5. 5. September 28, 2016 Lost Creek Civic Organization 5 The complete report generated by the portal for Lost Creek and 3 mile circumference around Lost Creek is available at http://tinyurl.com/hcrnyut. To accomplish the purpose of this research, the analysis had to be at a street level customized to Lost Creek. Travis County Property Search (http://www.traviscad.org/property_search.html) To address the defensibility of homes in Lost Creek at the Wildlands – Urban Interface (WUI), the principles of Firewise (http://www.firewise.org/) were applied. Brush, grass and forest fires don’t have to be disasters. NFPA’s Firewise Communities Program encourages local solutions for safety by involving homeowners in taking individual responsibility for preparing their homes from the risk of wildfire. Firewise is a key component of Fire Adapted Communities – a collaborative approach that connects all those who play a role in wildfire education, planning and action with comprehensive resources to help reduce risk. The program is co-sponsored by the USDA Forest Service, the US Department of the Interior, and the National Association of State Foresters. To save lives and property from wildfire, NFPA's Firewise Communities program teaches people how to adapt to living with wildfire and encourages neighbors to work together and take action now to prevent losses. We all have a role to play in protecting ourselves and each other from the risk of wildfire. The concept of the home ignition zone was developed by USDA Forest Service fire scientist Jack Cohen in the late 1990s, following some breakthrough experimental research into how homes ignite due to the effects of radiant heat. For more than 15 years, NFPA’s wildfire safety recommendations have been shaped by this fire science and because of it, is able to provide actionable guidance for homeowners to help them prepare homes/home landscapes to resist wildfire. The primary goal for Firewise landscaping is fuel reduction — limiting the amount of flammable vegetation and materials surrounding the home and increasing the moisture content of remaining vegetation. The home itself and everything around it up to 100 – 200 feet is known as the ‘home ignition zone'. In areas across the country where the risk of wildfire is high, the home ignition zone extends up to 200 feet
  6. 6. September 28, 2016 Lost Creek Civic Organization 6 beyond the actual home structure. Within this 200 foot area, there are three zones: Zone 1 encircles the structure and all its attachments (wooden decks, fences, and boardwalks) for at least 30 feet on all sides. Note: the 30-foot number comes from the very minimum distance, on flat ground, that a wood wall can be separated from the radiant heat of large flames without igniting. In this area: ● Plants should be carefully spaced, low-growing and free of resins, oils and waxes that burn easily. ● Mow the lawn regularly. Prune trees up six to ten feet from the ground. ● Space conifer trees 30 feet between crowns. Trim back trees that overhang the house. ● Create a ‘fire-free’ area within five feet of the home, using non-flammable landscaping materials and/or high-moisture-content annuals and perennials. ● Remove dead vegetation from under deck and within 10 feet of house. ● Consider fire-resistant material for patio furniture, swing sets, etc. ● Remove firewood stacks and propane tanks; they should not be located in this zone. ● Water plants, trees and mulch regularly. ● Consider xeriscaping if you are affected by water-use restrictions. Zone 2 is 30 to 100 feet from the home, and plants in this zone should be low-growing, well irrigated and less flammable. In this area: ● Leave 30 feet between clusters of two to three trees, or 20 feet between individual trees. ● Encourage a mixture of deciduous and coniferous trees. ● Create ‘fuel breaks’, like driveways, gravel walkways and lawns. ● Prune trees up six to ten feet from the ground.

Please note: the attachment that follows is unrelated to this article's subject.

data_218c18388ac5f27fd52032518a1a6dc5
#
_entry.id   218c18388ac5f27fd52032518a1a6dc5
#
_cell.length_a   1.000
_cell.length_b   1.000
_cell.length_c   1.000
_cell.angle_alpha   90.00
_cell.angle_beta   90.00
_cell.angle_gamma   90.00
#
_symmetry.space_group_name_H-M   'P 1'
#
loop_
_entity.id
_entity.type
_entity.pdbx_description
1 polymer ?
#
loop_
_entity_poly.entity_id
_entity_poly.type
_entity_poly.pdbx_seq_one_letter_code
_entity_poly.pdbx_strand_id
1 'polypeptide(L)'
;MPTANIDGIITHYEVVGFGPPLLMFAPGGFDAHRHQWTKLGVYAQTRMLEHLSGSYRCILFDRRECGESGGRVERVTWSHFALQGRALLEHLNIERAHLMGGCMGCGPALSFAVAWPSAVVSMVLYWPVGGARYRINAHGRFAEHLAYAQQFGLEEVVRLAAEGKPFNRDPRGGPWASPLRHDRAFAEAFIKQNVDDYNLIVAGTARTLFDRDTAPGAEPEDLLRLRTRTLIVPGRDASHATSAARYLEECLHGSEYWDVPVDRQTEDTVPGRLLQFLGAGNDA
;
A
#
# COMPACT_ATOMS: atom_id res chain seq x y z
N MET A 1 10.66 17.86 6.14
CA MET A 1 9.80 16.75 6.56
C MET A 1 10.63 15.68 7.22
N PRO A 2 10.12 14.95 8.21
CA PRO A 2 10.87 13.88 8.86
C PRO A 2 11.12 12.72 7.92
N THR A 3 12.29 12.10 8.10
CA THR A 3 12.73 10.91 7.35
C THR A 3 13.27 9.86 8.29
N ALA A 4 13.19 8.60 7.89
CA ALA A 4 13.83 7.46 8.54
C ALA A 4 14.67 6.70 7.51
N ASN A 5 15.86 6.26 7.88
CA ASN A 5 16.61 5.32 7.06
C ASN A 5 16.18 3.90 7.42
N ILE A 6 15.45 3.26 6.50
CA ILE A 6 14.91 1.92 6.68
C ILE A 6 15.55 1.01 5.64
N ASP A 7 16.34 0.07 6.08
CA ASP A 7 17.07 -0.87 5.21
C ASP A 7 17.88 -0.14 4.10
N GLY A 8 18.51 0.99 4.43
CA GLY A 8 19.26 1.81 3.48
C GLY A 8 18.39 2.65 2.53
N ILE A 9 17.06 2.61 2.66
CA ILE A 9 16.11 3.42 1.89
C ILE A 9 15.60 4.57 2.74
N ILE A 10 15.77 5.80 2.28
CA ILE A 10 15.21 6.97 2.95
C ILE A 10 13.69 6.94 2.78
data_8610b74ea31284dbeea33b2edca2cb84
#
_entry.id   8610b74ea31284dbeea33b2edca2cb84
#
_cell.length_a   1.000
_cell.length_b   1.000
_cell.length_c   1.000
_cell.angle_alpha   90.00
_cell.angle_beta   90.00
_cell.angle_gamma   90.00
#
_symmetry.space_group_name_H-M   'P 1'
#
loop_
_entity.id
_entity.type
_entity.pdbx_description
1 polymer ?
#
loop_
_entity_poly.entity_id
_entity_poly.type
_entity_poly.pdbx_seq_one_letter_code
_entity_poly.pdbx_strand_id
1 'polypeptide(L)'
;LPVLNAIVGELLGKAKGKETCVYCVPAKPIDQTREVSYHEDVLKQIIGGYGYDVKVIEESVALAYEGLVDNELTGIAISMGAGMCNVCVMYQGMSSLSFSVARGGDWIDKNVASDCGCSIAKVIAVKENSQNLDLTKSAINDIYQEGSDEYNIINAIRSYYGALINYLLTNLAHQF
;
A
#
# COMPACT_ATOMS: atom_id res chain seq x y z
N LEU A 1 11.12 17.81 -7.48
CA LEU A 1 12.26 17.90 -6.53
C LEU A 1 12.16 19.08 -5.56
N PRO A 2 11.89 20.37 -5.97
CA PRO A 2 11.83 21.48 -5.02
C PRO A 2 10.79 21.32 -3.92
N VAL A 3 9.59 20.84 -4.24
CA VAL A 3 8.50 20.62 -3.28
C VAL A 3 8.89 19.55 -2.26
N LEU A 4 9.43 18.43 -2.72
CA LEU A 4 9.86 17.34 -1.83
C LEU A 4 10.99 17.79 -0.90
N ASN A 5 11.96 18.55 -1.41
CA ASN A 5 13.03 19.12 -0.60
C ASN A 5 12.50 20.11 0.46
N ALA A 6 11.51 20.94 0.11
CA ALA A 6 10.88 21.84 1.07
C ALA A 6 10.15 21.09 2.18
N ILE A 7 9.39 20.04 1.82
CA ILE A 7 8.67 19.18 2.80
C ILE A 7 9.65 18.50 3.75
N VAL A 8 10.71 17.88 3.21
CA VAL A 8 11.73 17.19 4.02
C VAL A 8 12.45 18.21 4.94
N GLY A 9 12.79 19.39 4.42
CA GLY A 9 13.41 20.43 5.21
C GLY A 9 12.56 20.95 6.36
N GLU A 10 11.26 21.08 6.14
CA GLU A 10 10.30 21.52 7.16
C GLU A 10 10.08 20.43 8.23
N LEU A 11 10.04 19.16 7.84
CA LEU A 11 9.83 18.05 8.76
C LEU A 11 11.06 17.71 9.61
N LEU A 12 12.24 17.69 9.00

7. 7. September 28, 2016 Lost Creek Civic Organization 7 Zone 3 is 100 to 200 feet from the home and this area should be thinned, although less space is required than in Zone 2. NOTE: Because of other factors such as topography, the recommended distances to mitigate for radiant heat exposure actually extend between 100 to 200 feet from the home – on a site-specific basis. In this area: ● Remove smaller conifers that are growing between taller trees. Remove heavy accumulation of woody debris. ● Reduce the density of tall trees so canopies are not touching. 0 30 ft 100 ft 200 ft This three zone ignition model was used to determine defensibility of the home depending upon the distance of the house from the WUI. If the homeowner could only apply zone 1 recommendations to his or her own property, then the defensibility was rated low because the homeowner is dependent upon the woodlands owner for complete defensibility. If the homeowner could apply all the recommendations for all three zones, he or she can adopt the best practices to lower the risk that a wildfire would damage their home. All property owners, regardless of the number of zones they can apply to their property, and even if their house not on an WUI, need to address the "little things" first: NFPA* advises property owners to start with the house and work their way out. Having a nonflammable roof covering and assembly adds an enormous safety measure. Keeping roofs and gutters clean and clear of leaves or needles is critical to minimizing ignition from embers. Flammable attachments (e.g., untreated wooden decks) * Home Ignition Zone Structure Assessment Guide in Appendix